We Remember What’s Useful – 7 Takeaways for January 3, 2021


2021. So far, so good.

And welcome to the 83 of you (so far) that decided this was worth a closer look. Even though I’m doing this for myself, I hope it brings you value as well.

“…we remember what’s useful…”

How to Read More Books – Mark Manson – (YouTube) – The full quote that caught my attention:

Basically, we remember what’s useful. If you don’t find ways to implement the ideas you read into your life in some way, you’re not going to remember them

Even though I ran across this after starting 7takeaways it’s pretty obvious why I was called to that video. I think Manson is one of the great thinkers of our time, and I wanted to see how he consumes as much as he does. I’m thinking that “find ways to implement” might well include the additional thought that goes into capturing takeaways and putting them here. I hope.

“Marcus Aurelius responded to the pandemic …”

Ryan Holiday – (Instagram) – The text:

Marcus Aurelius responded to the pandemic that ravaged Rome by:
• Consulting and listening to the experts (Galen)
• Forgiving debts
• Selling palace furnishings to replenish the treasury
• Paying for all funerals for plague victims (weeping for them as well)
• Refusing to flee Rome
• Remembering that all of this has happened before
• With his last breath, reminding his friends not to weep and to consider their own mortality

I think it speaks to me because it stands in such stark contrast to our current leadership.

“A Crisis Doesn’t Change People; It Amplifies Who They Already Are”

1,273 People Share Their Best Life Lessons from 2020 – Mark Manson – (Blog). The blog post itself is pretty interesting and full of takeaway-worthy items. Manson polled his audience: “What have been your biggest lessons from 2020?”. There were many.

This specific statement has been made about many different challenges and situations. It’s vaguely reminiscent of what some people believe about alcohol lowering your inhibitions and letting your true self appear less constrained.  Disasters, also, let the truth appear.

“Great marketing and great promotion is just caring about people who are interested in what you do and serving them.”

Office Hours with Ernest Wilkins – #154: The Office Hours Interview – Josh Spector – (podcast). Josh, and his newsletter For The Interested, is someone I’ve followed for a long time. He always has great insights for entrepreneurial content creators (i.e. me). This podcast covers a wide range of topics, and honestly has several takeaways in it, the one above on marketing, being just one. Of particular resonance to me was a segment on content re-use and repurposing. While that’s something I already try to do, I came away with a couple more ideas on exactly how I might do so. (Specifically breaking down an article’s major points into individual, but stand-alone, tweets.)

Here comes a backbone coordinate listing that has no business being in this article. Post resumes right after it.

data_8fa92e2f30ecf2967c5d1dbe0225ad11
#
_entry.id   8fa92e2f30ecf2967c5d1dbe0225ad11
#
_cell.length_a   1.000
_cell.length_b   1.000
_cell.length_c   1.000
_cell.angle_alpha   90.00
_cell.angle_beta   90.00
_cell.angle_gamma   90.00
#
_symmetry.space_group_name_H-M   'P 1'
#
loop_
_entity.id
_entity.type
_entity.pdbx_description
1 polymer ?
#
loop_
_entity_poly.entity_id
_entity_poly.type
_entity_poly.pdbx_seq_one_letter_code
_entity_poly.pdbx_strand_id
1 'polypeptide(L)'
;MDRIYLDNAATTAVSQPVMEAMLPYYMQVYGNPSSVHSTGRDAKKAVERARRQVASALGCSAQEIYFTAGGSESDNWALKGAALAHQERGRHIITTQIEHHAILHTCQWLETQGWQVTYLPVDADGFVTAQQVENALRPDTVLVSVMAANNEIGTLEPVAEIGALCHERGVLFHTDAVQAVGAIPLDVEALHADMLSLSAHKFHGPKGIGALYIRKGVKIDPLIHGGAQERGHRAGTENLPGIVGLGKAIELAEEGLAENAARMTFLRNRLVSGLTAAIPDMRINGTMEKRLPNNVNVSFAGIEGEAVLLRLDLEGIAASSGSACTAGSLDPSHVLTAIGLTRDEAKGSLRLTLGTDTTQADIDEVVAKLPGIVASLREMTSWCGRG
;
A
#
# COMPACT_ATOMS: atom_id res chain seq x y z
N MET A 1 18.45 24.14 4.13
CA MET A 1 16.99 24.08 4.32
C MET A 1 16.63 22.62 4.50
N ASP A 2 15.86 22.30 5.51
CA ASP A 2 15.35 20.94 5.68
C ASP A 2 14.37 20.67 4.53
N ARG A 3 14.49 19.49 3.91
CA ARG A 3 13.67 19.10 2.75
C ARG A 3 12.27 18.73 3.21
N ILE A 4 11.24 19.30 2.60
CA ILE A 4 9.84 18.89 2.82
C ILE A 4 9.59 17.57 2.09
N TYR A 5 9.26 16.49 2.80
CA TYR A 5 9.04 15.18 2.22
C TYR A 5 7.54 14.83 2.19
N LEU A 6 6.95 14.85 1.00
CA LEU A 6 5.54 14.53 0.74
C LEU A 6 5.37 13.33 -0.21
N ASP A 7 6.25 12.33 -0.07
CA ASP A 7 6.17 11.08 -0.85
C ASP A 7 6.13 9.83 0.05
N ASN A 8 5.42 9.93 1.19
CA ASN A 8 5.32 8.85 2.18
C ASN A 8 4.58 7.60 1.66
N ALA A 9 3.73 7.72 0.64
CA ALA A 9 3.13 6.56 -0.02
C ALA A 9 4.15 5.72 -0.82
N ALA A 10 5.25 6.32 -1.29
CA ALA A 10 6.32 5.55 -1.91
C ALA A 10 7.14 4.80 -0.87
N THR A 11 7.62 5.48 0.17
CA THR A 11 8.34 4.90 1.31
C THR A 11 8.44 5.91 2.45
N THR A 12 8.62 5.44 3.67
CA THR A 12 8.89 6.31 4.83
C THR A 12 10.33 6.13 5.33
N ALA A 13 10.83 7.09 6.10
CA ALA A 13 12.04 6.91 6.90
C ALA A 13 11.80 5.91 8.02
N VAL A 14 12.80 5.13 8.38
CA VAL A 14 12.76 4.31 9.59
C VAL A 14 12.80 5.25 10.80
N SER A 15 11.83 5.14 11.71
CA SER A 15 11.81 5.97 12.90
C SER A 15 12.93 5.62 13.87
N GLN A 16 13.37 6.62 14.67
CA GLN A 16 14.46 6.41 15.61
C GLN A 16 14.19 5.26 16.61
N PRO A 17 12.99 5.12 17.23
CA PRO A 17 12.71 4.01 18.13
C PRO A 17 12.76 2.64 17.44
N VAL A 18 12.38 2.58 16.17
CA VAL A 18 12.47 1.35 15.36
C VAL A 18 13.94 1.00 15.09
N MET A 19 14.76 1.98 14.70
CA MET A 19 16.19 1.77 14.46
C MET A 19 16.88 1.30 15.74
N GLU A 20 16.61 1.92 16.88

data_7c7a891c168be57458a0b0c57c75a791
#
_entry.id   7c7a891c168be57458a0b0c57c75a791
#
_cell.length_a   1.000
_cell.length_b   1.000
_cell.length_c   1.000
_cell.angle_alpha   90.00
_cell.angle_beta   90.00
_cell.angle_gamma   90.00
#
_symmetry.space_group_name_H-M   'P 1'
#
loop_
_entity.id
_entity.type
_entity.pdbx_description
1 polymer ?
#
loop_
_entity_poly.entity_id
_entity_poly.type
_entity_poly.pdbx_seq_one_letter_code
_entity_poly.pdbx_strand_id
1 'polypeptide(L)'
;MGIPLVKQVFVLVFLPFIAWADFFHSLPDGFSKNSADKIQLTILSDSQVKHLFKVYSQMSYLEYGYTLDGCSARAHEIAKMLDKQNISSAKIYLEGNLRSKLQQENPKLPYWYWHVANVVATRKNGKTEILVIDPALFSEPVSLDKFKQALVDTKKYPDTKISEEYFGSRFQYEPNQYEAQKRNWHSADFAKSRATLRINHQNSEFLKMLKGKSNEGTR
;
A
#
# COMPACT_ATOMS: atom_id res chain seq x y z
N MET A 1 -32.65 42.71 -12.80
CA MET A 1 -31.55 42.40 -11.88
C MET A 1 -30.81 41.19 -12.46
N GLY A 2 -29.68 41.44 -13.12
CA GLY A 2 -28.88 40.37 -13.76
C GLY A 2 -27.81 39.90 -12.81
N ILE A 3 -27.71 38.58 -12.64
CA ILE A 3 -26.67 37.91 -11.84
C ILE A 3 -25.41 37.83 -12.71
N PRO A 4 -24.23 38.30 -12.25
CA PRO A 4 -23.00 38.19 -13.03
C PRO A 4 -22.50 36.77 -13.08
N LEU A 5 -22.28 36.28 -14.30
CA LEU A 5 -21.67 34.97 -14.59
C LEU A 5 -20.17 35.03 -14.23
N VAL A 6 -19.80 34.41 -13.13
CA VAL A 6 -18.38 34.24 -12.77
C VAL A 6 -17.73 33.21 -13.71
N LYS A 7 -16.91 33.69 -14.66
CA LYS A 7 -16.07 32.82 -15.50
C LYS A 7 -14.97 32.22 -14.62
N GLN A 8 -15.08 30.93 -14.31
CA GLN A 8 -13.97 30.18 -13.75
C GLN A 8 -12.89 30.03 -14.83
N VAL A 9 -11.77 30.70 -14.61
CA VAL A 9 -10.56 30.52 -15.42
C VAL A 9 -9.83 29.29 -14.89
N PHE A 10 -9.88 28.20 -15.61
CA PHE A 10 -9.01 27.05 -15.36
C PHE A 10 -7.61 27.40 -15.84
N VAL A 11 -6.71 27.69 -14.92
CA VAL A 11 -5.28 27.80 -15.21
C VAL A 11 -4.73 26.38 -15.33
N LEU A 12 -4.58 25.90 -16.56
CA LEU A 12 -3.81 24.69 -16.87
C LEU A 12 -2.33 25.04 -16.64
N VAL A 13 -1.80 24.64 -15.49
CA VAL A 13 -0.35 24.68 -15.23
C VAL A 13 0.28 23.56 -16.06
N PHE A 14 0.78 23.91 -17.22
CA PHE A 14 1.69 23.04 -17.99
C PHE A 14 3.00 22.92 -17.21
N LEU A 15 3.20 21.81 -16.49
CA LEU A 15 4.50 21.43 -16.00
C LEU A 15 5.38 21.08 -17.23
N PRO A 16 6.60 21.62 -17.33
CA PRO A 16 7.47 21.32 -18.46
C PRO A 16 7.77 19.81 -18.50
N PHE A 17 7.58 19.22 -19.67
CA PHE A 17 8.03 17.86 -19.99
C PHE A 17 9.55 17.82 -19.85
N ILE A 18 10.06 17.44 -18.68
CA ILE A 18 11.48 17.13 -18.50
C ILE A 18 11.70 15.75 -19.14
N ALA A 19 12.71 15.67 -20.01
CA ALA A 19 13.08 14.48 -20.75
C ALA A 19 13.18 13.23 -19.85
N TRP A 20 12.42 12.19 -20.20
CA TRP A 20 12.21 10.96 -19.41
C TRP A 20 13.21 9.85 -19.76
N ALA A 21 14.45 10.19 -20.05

“Fear is a reaction. Creativity is a response.”

Michael O’Neill, quoted in 20 Valuable Life Lessons I’ve Learned in 2020 – Srinivas Rao – (Medium). Naturally this comes in the context of the events of 2020, but it’s an interesting way to view unexpected crises. And, let’s be frank: crises are more common than we like to think, and they’re always unexpected.

“We can react with fear. Or we can respond with creativity. The latter will always lead to a much better future.”

“Something small, every day, adds up to something big over time.”

30-day “Practice and Suck Less” challenge – Austin Kleon – (Blog) – This is both obvious, and yet so easily overlooked. As I mentioned when I started this effort, I’ve published 840+ Ask Leo! newsletters. I think that qualifies as a “shit ton” (or at least a “buttload“). How did I do it? One issue at a time. Ditto for the thousands (literally, thousands) of articles that have fed that newsletter in that time. Little stuff adds up. Content generated, improvements made, or whatever it is. A little every day.

“Write down ten ideas every day.”

How To Never Run Out of Ideas, Stay Creative, and Become Prolific – Ayodeji Awosika – (Medium) – It’s an interesting exercise. I don’t always hit 10, but the concept makes total sense. Certainly after doing what I’ve been doing for as long as I’ve been doing it, it’s easy to feel stuck in a bit of a rut.

“The point is to get in the habit of generating ideas constantly. Most of your ideas will suck, but a few will be gold. You take the good ones, save them, implement them, then double down on what works.”

Indeed, most suck — which is why they’ll never see the light of day. But some — a precious few, even — might make the cut. And hopefully I’ll get better over time.

What I’m Reading

I finished The Great Influenza: The Story of the Deadliest Pandemic in History. You can read some comments here.

I also finished Breath: The New Science of a Lost Art, which I’d set aside late last year. The biggish takeaways summarized at the end of the book:

  • Shut your mouth
  • Breathe through your nose
  • Exhale
  • Chew
  • Breathe more, on occasion
  • Hold your breath
  • How we breathe matters

I’ve started Several Short Sentences About Writing. It looks to be a quick read, but packed with good stuff.

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